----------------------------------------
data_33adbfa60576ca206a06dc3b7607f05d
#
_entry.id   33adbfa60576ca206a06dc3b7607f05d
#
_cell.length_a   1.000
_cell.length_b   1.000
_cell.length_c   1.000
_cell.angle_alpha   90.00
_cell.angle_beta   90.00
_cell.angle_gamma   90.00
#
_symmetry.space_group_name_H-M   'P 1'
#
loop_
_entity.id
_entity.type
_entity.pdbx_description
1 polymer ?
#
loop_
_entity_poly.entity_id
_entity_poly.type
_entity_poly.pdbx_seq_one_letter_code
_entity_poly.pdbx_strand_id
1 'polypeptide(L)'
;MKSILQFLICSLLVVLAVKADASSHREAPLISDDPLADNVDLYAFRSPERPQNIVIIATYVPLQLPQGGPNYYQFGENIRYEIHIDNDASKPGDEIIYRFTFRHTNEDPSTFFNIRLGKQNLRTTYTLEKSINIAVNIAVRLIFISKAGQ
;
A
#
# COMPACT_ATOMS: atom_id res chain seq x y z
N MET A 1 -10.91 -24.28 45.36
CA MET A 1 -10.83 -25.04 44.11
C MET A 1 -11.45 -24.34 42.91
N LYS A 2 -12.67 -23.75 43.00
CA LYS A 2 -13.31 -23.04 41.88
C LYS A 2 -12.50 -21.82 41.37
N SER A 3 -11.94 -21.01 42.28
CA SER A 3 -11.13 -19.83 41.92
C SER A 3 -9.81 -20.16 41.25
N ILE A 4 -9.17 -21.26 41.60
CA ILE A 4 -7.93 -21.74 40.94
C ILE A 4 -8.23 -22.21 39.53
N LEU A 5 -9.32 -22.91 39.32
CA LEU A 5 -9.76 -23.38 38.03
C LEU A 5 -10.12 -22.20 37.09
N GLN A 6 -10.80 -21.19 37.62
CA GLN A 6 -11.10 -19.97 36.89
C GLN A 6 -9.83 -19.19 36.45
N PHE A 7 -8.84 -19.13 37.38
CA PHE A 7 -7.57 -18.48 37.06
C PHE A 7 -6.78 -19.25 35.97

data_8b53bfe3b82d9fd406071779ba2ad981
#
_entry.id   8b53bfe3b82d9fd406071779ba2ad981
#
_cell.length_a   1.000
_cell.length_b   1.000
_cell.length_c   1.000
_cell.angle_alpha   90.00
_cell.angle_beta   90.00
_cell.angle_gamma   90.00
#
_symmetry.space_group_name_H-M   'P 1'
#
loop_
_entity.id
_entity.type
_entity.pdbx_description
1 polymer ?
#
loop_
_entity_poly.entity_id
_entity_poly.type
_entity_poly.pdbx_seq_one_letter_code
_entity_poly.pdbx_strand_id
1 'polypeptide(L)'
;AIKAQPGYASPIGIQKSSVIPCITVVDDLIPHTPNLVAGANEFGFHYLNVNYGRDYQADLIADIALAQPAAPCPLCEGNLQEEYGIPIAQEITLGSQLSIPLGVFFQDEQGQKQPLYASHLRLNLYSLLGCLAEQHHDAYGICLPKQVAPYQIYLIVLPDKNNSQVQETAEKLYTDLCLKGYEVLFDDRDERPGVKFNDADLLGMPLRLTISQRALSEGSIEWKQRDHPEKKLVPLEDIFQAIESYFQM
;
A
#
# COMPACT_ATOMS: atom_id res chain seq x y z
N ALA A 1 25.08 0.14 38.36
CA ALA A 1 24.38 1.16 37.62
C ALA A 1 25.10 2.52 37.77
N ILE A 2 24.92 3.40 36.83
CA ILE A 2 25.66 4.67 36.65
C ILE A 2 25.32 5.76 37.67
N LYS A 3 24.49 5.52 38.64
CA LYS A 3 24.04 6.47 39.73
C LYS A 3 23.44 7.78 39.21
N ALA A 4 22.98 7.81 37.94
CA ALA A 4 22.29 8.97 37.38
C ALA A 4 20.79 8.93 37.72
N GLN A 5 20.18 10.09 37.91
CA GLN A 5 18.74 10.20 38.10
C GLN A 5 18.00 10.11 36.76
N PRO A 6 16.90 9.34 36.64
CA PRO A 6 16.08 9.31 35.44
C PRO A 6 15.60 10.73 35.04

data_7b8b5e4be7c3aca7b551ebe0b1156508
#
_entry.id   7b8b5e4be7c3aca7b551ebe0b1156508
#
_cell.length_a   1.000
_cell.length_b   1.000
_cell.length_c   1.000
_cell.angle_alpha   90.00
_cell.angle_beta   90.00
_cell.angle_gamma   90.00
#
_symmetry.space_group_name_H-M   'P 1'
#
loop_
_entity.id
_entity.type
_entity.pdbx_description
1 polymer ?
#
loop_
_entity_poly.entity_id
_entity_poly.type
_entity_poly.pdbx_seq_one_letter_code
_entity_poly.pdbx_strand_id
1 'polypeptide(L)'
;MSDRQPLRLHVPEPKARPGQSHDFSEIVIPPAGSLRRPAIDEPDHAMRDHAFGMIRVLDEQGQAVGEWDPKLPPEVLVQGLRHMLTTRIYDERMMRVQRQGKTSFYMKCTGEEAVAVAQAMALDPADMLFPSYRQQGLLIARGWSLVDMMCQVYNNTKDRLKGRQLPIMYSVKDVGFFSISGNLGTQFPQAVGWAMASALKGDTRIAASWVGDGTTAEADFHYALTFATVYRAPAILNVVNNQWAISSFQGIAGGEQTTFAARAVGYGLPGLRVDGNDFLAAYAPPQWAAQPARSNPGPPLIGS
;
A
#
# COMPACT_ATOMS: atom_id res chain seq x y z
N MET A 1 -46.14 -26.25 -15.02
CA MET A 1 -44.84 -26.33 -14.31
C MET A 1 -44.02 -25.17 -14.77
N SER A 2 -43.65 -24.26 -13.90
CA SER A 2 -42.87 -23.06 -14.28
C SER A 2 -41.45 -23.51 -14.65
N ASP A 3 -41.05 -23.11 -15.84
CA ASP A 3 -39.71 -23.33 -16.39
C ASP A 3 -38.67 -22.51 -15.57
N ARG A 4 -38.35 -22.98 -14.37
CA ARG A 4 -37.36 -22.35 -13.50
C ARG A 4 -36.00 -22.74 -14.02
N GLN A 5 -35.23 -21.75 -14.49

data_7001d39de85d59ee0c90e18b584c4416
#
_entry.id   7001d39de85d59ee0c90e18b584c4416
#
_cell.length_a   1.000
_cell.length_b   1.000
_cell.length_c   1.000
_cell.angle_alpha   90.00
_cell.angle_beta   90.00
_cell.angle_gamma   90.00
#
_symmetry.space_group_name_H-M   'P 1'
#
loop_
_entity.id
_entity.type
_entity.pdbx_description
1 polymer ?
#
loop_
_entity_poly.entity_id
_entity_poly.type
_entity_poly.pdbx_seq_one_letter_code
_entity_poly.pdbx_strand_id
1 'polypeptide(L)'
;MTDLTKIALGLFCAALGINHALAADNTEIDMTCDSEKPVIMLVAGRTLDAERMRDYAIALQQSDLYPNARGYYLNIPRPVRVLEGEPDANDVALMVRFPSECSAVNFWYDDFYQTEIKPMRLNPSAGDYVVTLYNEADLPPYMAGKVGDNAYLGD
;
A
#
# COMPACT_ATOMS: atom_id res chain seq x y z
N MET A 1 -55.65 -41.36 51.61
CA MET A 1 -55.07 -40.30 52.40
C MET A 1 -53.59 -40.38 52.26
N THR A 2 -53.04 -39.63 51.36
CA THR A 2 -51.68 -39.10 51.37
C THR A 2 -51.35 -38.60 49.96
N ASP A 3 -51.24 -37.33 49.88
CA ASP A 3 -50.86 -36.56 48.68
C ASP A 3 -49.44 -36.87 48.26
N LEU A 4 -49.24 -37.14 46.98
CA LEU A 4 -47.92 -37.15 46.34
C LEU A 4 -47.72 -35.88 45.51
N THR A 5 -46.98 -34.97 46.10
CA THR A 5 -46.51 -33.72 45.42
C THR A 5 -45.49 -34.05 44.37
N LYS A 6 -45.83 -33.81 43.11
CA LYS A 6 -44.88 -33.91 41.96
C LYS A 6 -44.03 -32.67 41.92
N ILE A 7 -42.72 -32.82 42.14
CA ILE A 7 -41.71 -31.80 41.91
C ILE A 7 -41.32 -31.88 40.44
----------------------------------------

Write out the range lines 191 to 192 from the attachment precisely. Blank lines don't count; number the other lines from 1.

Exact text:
N ILE A 7 -42.72 -32.82 42.14
CA ILE A 7 -41.71 -31.80 41.91